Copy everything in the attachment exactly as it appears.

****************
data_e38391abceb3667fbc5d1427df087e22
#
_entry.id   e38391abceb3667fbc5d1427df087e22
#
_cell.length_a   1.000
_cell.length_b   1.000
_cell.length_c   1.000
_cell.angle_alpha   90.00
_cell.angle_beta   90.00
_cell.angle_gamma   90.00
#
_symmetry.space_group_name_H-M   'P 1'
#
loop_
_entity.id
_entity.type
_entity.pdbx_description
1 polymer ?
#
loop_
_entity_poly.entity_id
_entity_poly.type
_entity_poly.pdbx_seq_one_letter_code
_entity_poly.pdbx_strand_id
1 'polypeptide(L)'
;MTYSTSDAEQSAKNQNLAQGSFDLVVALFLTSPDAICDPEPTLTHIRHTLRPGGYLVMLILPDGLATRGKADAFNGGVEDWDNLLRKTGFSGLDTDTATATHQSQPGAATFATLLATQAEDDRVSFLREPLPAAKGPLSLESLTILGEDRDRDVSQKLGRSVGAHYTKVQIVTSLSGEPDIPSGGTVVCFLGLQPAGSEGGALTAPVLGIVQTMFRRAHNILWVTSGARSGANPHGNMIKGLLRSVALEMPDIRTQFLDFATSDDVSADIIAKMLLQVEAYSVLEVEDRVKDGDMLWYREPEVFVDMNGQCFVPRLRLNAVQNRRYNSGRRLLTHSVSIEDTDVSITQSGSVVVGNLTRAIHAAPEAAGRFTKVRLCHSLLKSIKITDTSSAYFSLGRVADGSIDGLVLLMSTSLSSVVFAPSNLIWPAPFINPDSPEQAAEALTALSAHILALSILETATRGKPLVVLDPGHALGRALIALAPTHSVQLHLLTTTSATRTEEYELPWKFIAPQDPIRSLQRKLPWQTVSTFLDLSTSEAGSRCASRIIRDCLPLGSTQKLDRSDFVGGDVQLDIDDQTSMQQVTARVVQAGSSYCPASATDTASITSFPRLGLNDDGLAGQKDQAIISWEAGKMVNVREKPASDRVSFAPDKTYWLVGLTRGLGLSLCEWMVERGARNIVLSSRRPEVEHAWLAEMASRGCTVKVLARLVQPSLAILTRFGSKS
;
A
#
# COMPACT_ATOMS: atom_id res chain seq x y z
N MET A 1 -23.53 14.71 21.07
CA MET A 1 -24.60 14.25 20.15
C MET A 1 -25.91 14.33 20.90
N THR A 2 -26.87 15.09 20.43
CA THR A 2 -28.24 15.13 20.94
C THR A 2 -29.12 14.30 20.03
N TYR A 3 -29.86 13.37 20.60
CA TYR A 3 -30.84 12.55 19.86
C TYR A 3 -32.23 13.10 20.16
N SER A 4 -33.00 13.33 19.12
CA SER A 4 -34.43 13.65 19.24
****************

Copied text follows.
data_e38391abceb3667fbc5d1427df087e22
#
_entry.id   e38391abceb3667fbc5d1427df087e22
#
_cell.length_a   1.000
_cell.length_b   1.000
_cell.length_c   1.000
_cell.angle_alpha   90.00
_cell.angle_beta   90.00
_cell.angle_gamma   90.00
#
_symmetry.space_group_name_H-M   'P 1'
#
loop_
_entity.id
_entity.type
_entity.pdbx_description
1 polymer ?
#
loop_
_entity_poly.entity_id
_entity_poly.type
_entity_poly.pdbx_seq_one_letter_code
_entity_poly.pdbx_strand_id
1 'polypeptide(L)'
;MTYSTSDAEQSAKNQNLAQGSFDLVVALFLTSPDAICDPEPTLTHIRHTLRPGGYLVMLILPDGLATRGKADAFNGGVEDWDNLLRKTGFSGLDTDTATATHQSQPGAATFATLLATQAEDDRVSFLREPLPAAKGPLSLESLTILGEDRDRDVSQKLGRSVGAHYTKVQIVTSLSGEPDIPSGGTVVCFLGLQPAGSEGGALTAPVLGIVQTMFRRAHNILWVTSGARSGANPHGNMIKGLLRSVALEMPDIRTQFLDFATSDDVSADIIAKMLLQVEAYSVLEVEDRVKDGDMLWYREPEVFVDMNGQCFVPRLRLNAVQNRRYNSGRRLLTHSVSIEDTDVSITQSGSVVVGNLTRAIHAAPEAAGRFTKVRLCHSLLKSIKITDTSSAYFSLGRVADGSIDGLVLLMSTSLSSVVFAPSNLIWPAPFINPDSPEQAAEALTALSAHILALSILETATRGKPLVVLDPGHALGRALIALAPTHSVQLHLLTTTSATRTEEYELPWKFIAPQDPIRSLQRKLPWQTVSTFLDLSTSEAGSRCASRIIRDCLPLGSTQKLDRSDFVGGDVQLDIDDQTSMQQVTARVVQAGSSYCPASATDTASITSFPRLGLNDDGLAGQKDQAIISWEAGKMVNVREKPASDRVSFAPDKTYWLVGLTRGLGLSLCEWMVERGARNIVLSSRRPEVEHAWLAEMASRGCTVKVLARLVQPSLAILTRFGSKS
;
A
#
# COMPACT_ATOMS: atom_id res chain seq x y z
N MET A 1 -23.53 14.71 21.07
CA MET A 1 -24.60 14.25 20.15
C MET A 1 -25.91 14.33 20.90
N THR A 2 -26.87 15.09 20.43
CA THR A 2 -28.24 15.13 20.94
C THR A 2 -29.12 14.30 20.03
N TYR A 3 -29.86 13.37 20.60
CA TYR A 3 -30.84 12.55 19.86
C TYR A 3 -32.23 13.10 20.16
N SER A 4 -33.00 13.33 19.12
CA SER A 4 -34.43 13.65 19.24